Project Abstract

This study seeks to illuminate the problems that can be faced by those who have experienced stress in childhood but who did not necessarily develop clinically diagnosable problems. This research comes in light of research as a whole’s move away from static to contextual models of understanding personality development, making it imperative to consider daily occurrences, not just biology or significant traumatic events, in personality formation. Temperament has long been considered the innate source of behaviors that later solidify into personality, but behaviors themselves and the conditions that produce and reinforce them are shaped by the daily environment. This behavior-environment interaction is especially important for children experiencing chronic and multiple childhood stressors like low income, food insecurity, and parental aggravation. Non-clinical personality related problem behaviors like high internalizing/externalizing behaviors may arise from these stressors over time, which in turn lead to negative life consequences including relationship problems, lower job performance, and diagnosed disorders. This study therefore seeks to explore the impact of chronicity and multiple childhood stressors on high internalizing and externalizing behaviors in adolescence and the mitigating role of parental involvement during childhood. It is hypothesized that chronic and multiple stressors at ages 3 and 5 will predict higher internalizing/externalizing behaviors at age 15. Secondly, parental involvement at age 3 and 5 will predict lower internalizing/externalizing behaviors at age 15. But of course, not all children born into stressful environments will exhibit negative clinical problem behaviors. Resilience research on the impact of early childhood stressors on non-clinical behaviors is important to help reduce negative personality behaviors that impede daily adult functioning.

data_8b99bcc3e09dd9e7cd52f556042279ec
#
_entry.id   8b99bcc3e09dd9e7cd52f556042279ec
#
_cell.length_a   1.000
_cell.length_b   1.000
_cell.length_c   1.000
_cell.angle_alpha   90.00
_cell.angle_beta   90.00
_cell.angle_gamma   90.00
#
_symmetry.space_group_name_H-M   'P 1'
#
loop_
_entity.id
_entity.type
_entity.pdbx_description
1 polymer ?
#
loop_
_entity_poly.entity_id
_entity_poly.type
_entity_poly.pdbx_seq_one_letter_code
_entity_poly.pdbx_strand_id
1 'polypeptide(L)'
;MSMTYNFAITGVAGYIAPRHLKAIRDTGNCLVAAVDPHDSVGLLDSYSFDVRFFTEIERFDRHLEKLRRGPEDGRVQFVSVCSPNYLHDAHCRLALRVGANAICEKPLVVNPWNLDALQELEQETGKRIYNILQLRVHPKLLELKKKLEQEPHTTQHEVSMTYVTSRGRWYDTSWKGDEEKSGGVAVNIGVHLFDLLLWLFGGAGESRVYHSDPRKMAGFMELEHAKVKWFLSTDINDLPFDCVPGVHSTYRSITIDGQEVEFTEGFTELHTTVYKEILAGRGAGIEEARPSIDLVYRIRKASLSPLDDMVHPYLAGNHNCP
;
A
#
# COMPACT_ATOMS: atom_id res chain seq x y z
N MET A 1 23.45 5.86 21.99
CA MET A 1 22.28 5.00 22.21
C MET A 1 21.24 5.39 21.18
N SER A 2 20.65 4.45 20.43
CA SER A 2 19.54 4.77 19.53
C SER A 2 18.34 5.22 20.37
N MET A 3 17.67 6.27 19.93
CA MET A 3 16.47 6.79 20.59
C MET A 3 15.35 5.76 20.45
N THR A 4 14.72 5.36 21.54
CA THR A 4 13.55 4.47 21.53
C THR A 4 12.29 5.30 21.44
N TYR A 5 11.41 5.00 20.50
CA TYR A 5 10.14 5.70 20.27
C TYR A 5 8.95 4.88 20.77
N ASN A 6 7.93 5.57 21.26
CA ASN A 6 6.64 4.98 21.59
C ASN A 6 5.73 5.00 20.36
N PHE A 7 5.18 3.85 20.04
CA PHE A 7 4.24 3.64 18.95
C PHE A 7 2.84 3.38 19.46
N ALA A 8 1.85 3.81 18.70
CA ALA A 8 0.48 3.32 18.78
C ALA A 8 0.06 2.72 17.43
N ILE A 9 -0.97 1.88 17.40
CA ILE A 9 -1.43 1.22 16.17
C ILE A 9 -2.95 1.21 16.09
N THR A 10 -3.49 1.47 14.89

Keywords: Personality, Childhood, Stress, Behavior, Temperament, Environment, Parental Aggravation, Parental Involvement

Conference

Conference name (full, no abbreviations): Resilience Conference 2019

Dates: April 14-16, 2019

Sponsoring body: Life Paths Research Center

Conference website: https://www.lifepathsresearch.org/resiliencecon/

Funding Type

Travel Grant

Academic College

College of Humanities and Fine Arts

Area/Major/Minor

Psychology

Degree

Bachelors

Graduation Expected

May 2021

Classification

Sophomore

Name

Dr. Esther Malm

Academic College

College of Humanities and Fine Arts

Beginning date of project

8-2018

End date of project

5-2019

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